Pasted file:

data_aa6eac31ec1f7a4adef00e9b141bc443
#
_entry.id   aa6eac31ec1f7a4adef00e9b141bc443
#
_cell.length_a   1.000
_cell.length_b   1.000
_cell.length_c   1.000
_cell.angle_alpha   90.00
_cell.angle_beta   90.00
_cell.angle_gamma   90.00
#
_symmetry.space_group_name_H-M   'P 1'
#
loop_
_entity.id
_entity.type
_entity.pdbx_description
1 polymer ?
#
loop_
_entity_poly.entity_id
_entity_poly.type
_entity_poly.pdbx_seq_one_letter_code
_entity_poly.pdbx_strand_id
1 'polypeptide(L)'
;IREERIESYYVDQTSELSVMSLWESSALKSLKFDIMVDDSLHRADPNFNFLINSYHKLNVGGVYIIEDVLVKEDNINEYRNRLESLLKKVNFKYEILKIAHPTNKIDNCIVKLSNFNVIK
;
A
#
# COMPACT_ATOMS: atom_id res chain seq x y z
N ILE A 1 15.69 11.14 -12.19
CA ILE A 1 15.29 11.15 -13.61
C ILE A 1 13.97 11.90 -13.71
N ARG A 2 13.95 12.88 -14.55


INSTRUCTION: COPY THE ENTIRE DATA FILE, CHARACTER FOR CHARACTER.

data_aa6eac31ec1f7a4adef00e9b141bc443
#
_entry.id   aa6eac31ec1f7a4adef00e9b141bc443
#
_cell.length_a   1.000
_cell.length_b   1.000
_cell.length_c   1.000
_cell.angle_alpha   90.00
_cell.angle_beta   90.00
_cell.angle_gamma   90.00
#
_symmetry.space_group_name_H-M   'P 1'
#
loop_
_entity.id
_entity.type
_entity.pdbx_description
1 polymer ?
#
loop_
_entity_poly.entity_id
_entity_poly.type
_entity_poly.pdbx_seq_one_letter_code
_entity_poly.pdbx_strand_id
1 'polypeptide(L)'
;IREERIESYYVDQTSELSVMSLWESSALKSLKFDIMVDDSLHRADPNFNFLINSYHKLNVGGVYIIEDVLVKEDNINEYRNRLESLLKKVNFKYEILKIAHPTNKIDNCIVKLSNFNVIK
;
A
#
# COMPACT_ATOMS: atom_id res chain seq x y z
N ILE A 1 15.69 11.14 -12.19
CA ILE A 1 15.29 11.15 -13.61
C ILE A 1 13.97 11.90 -13.71
N ARG A 2 13.95 12.88 -14.55